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Alexander von Humboldt: „On the Cow Tree of the Caraccas, and on the Milk of Vegetables in general“, in: ders., Sämtliche Schriften digital, herausgegeben von Oliver Lubrich und Thomas Nehrlich, Universität Bern 2021. URL: <https://humboldt.unibe.ch/text/1818-Sur_le_Lait-21-neu> [abgerufen am 25.05.2024].

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Titel On the Cow Tree of the Caraccas, and on the Milk of Vegetables in general
Jahr 1819
Ort London
Nachweis
in: The Repertory of Arts, Manufactures, and Agriculture 35:205 (Juni 1819), S. 55–60.
Sprache Englisch
Typografischer Befund Antiqua; Auszeichnung: Kursivierung; Schmuck: Initialen.
Identifikation
Textnummer Druckausgabe: III.56
Dateiname: 1818-Sur_le_Lait-21-neu
Statistiken
Seitenanzahl: 6
Zeichenanzahl: 10003

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|55|

On the Cow Tree of the Caraccas, and on the Milk ofVegetables in general. Extracted from a Memoir on thisSubject, by A. de Humboldt. From the Annales de Chimie et de Physique.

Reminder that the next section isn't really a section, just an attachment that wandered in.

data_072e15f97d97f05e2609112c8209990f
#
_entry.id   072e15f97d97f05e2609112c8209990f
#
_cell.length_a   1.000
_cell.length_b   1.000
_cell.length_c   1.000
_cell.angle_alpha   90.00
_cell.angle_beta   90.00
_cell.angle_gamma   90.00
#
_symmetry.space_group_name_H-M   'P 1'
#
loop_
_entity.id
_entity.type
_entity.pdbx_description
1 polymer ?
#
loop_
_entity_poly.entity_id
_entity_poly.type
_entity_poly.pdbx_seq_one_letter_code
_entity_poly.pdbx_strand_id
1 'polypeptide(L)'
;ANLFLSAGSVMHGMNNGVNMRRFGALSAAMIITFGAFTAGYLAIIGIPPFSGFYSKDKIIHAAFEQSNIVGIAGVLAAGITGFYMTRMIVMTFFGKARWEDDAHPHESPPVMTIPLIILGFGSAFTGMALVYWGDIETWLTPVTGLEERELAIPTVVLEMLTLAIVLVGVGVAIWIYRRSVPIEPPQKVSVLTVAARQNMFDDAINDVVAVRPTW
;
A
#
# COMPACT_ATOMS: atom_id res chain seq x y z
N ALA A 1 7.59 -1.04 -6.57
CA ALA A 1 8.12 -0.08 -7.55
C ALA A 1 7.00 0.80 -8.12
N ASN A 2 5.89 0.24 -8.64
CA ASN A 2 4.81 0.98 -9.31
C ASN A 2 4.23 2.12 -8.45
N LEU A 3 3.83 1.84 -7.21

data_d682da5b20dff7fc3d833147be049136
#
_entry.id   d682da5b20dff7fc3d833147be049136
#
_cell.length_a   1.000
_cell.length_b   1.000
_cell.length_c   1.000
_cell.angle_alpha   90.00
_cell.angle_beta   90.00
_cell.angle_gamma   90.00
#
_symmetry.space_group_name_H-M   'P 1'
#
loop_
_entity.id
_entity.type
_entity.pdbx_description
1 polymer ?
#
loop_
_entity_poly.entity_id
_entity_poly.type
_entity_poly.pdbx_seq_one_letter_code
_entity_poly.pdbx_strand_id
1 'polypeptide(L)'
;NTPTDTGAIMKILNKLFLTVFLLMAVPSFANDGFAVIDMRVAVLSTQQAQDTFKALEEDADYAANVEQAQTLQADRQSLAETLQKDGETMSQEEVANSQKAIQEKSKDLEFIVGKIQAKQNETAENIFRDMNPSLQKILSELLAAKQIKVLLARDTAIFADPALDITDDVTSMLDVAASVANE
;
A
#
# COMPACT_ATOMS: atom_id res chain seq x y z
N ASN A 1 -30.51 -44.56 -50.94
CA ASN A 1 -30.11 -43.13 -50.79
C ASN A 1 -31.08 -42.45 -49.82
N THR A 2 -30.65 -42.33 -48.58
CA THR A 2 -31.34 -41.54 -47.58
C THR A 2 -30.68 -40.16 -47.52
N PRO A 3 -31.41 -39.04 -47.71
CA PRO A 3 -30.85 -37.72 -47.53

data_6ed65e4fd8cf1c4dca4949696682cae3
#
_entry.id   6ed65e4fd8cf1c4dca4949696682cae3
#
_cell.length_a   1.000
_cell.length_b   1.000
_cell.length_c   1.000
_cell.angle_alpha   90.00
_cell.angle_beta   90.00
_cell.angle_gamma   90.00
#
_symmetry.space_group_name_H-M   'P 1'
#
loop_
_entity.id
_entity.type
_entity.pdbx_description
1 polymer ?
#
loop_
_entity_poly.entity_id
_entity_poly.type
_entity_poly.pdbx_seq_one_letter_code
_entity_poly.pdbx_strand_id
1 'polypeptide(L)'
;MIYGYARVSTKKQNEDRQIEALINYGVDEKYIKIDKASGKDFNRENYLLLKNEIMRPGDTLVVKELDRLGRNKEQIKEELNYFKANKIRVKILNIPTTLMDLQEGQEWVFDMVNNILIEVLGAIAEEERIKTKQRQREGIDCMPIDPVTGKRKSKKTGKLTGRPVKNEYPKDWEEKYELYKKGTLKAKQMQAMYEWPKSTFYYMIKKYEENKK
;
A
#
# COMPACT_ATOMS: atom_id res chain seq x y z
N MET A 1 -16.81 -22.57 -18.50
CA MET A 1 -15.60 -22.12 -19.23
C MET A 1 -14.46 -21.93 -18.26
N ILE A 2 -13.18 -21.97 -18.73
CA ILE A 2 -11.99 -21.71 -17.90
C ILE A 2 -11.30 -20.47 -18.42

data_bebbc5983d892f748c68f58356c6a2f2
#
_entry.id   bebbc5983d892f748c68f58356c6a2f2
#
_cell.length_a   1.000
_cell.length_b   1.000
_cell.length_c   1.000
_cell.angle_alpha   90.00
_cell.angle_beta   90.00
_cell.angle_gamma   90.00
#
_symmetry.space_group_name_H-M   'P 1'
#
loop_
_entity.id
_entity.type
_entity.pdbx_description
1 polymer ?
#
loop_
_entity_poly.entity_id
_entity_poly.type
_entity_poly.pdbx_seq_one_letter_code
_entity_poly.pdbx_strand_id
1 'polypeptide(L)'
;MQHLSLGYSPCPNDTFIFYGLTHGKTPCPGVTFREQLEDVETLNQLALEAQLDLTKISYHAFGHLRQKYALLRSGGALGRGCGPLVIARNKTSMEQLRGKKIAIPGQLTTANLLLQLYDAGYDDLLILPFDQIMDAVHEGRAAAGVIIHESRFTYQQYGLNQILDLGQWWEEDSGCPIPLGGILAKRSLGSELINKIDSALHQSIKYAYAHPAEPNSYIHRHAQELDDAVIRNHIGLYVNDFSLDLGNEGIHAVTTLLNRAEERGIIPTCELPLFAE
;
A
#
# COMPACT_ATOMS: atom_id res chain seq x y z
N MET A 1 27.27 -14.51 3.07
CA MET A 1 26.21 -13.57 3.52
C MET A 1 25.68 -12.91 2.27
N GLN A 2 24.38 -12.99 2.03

We had for several weeks (says M. Humboldt) heardspeak of a tree growing in the vallies of Aragua, whosejuice was a nutritive milk, and hence called the cow tree, palo de vaca; and we were assured that the negroes of thefarm, who drank abundantly of this milk, consider it asa very wholesome food. As all the milky juices of plantshitherto known were either acrid or bitter, and more orless poisonous, this assertion appeared to us extraordi-nary; but experience has shewn us, during our stay atBarbula, (a province of the Caraccas,) that the virtues ofthe palo de vaca had not been exaggerated. This beau-tiful tree has the appearance of the chrysophyllum caimita: its leaves are oblong, pointed at the extremities, coria-ceous and alternate, and are marked with lateral ribs,raised from below the leaf, and parallel; their length isabout ten inches. We did not see the blossom: the fruitis somewhat fleshy, and contains one and sometimes twonuts. When incisions are made in the trunk of the tree, itgives an abundance of thick glutinous milk, not at allacrid, and which exhales an agreeable smell of balsam.We drank it out of calebash shells, in considerablequantity, both night and morning, without finding anyunpleasant effects from it. The clamminess alone madeit a little disagreeable. The negroes and free servants ofthe plantations dip their manioc and cassava bread in it: |56|and the overseer assured us, that the slaves become sen-sibly fatter in the season in which the palo de vaca yieldsthe most milk. When exposed to the air this milk be-comes covered, perhaps owing to the absorption of oxy-gen, with membranes of a strongly animalised, yellowish,cheesy matter, which may be drawn out into threads.These membranes, when taken out of the liquid, are elas-tic, almost like caoutchouc; but after a time they pu-trefy like gelatine. The common people give the nameof cheese to the coagulum which separates from this milkby the contact of air: this cheese grows sour in five orsix days. When the milk was enclosed in a corked bottle itdeposited a little coagulum, but far from becoming offen-sive, it exhaled a balsamic smell. The fresh juice mixedwith cold water would hardly coagulate, but the viscousmembranes separated on the addition of nitric acid. The extraordinary tree of which we are speaking, ap-pears to be peculiar to the cordillera du littoral, particu-larly from Barbula to the lake of Macaraibo. Somestems of it are also to be found near the village of SanMateo, and, according to Mr. Bredmeyer, whose travelshave so much enriched the gardens of Schonbrunn andVienna, it is met with the valley of Caucagna, three daysjourney east of Caracca. This naturalist has found, aswe have, this vegetable juice to be of an agreeable taste,and an aromatic smell. The natives call the tree Arbolde Leche, Milk Tree. Long before chemists had detected small portions ofwax in the pollen of flowers, the varnish of leaves, andthe white efflorescence on our plums and grapes, the in-habitants of the Andes of Quindiu made candles of thethick coating of wax which covers the stems of the palmtrees. It is but a few years since the caseum, the basis |57|of cheese, has been discovered in almond emulsion; andyet, for centuries, in the mountains near Venzuela, themilk of a tree, and the cheese separating from this milk,have been regarded as a salutary food. What can be thereason of this singular order in the developement ofknowledge? How have the common people of one hemi-sphere made discoveries which have so long eluded thesagacity of skilful and enlightened chemists in the other?It is, because but a small number of elements and prin-ciples, differently combined, are unequally distributed indifferent families of plants; and because people that de-rive almost all their food from the vegetable kingdom, de-tect farinaceous and nutritious matter wherever naturehas deposited it, whether in the sap, the bark, the root,or the fruit of vegetables. The amylaceous feculum,which the grains of the cerealia offer in so much purity,is found in the root of the Arum, and the Jatropha Ma-nioc, united to an acrid and sometimes venomous juice.Hence the untutored native of America, and of the SouthSea Isles, has learnt to dulcify the feculum, by pressingout and separating the juice. In the milk and milkyemulsions of plants, substances eminently nutritious, suchas albumen, caseum, and sugar, are mixed with caout-chouc and acrid deleterious principles, such as morphineand hydro-cyanic acid. I shall add the results of some experiments which Imade on the juice of the papaw (Carica papaya) duringmy residence in the vallies of Aragua, though I was thenalmost entirely deprived of chemical re-agents. The samejuice has been since examined by Vauquelin; and thiseminent chemist has fully detected the presence of albumenand casiform matter: he has compared the milky juice ofthe papaw to a strongly animalised substance, like theblood of animals; but he could only examine a juice that |58|had fermented and formed a fetid coagulum during thevoyage from the Isle of France to Havre; and he ex-pressed the wish that the papaw juice could be examinedas soon as it had flowed from the fruit stem. The younger the fruit is, the more abundant is itsjuice: it is even found in the germ before fecundation.As the fruit ripens, the milk diminishes in quantity, andbecomes more watery; and contains less of this animalmatter, which is coagulable by acids, and by exposure toair. As the whole fruit is viscous, it may be presumedthat in proportion as it becomes larger, the coagulablematter is deposited in its organs, and contributes to formthe pulp, or the fleshy portion. When nitric acid, dilutedwith four parts of water, is poured drop by drop into theexpressed juice of a very young fruit, a singular appear-ance is observed: there forms in the centre of each dropa gelatinous pellicle, divided by grey striæ. These striæare only the juice, rendered more watery by the contactof the acid which has separated its albumen. At thesame time the centre of each pellicle becomes opake andyellow, like the yolk of an egg, and these pellicles gradu-ally enlarge, as if by the prolongation of diverging fibres.All the liquid at first has the aspect of clouded agate, andthe organic membranes appear to shoot up under theeye. When the coagulum extends over the whole mass,the yellow spots again disappear, and on stirring the li-quid it becomes granulated like soft cheese. The yellowre-appears on adding fresh nitric acid. The acid here hasthe same action as the contact of atmospherical oxygenat a moderate temperature, for the white coagulum be-comes yellow in two or three minutes when exposed tothe sun. In some hours more the yellow colour passesinto shades of brown, doubtless because the carbon be-comes more free in proportion as the hydrogen with |59|which it was united undergoes combustion. The coagu-lum by nitric acid becomes viscous, and takes that pe-culiar waxy smell which I have observed before in treat-ing the fleshy part of truffles with nitric acid. Mr.Hatchett’s interesting experiments would lead me to sup-pose that the albumen is partly converted to gelatine.The fresh coagulum of the papaw softens in water, ispartly dissolved, and tinges the liquid yellow. The milkyjuice, put in contact with water, forms also these mem-branes, and there immediately falls down a sparklingjelly, like starch. This appearance is still more strikingif the water is heated from 100° to 140° Fahrenheit. Thejelly is more condensed as the water added is greater.It long preserves its whiteness, and only becomes yellowby nitric acid. In imitation of Fourcroy and Vauquelin’s experimenton the juice of the hevea, I added to a solution of papawmilk some carbonate of soda. No coagulum was formed,and the membranes only appeared when the excess ofsoda was neutralised, or more than neutralised by an acid.In the same manner I dispersed the coagulum formed bynitric acid, by lemon-juice, or by hot water; and mixingit with carbonate of soda, the juice becomes againmilky as in its original state, but this experimentsucceeds only when the coagulum has been recentlyformed. In comparing the milky juices of the papaw, the palode vaca, and the hevea, one may see a striking analogybetween the juices that contain casiform matter, andthose in which caoutchouc predominates. All the whitefresh preparations of caoutchouc, as well as the water-proof cloaks made in Spanish America, by covering thecloth on each side with the caoutchouc juice, exhale a |60|nauseous animal odour. This seems to shew that caout-chouc in coagulating carries with it the caseum, which isperhaps only albumen a little altered. The bread-fruit isno more identical with bread than are the bananas beforematurity, or the tuberous and amylaceous roots of the manioc, the dioscoreæ, the convolvulus batatas, and thepotatoe. On the other hand, the milk of the cow-treecontains real casiform matter, like the milk of the mam-miferæ. Speaking in general terms therefore, we may,with Gay-Lussac, consider the caoutchouc as the oilyprinciple, or the butter of vegetable milk, the latter con-taining caseum and caoutchouc, as animal milk holds ca-seum and butter. These two principles differ in their re-spective proportions, both in the animal and vegetablemilks. With the latter are often also mixed other prin-ciples, noxious as food, but which may perhaps come tobe separated by chemical means. Every vegetable milkbecomes more fitted to be the food of man, in proportionas it is deprived of acrid and narcotic principles, and asthe casiform matter predominates over the caoutchouc.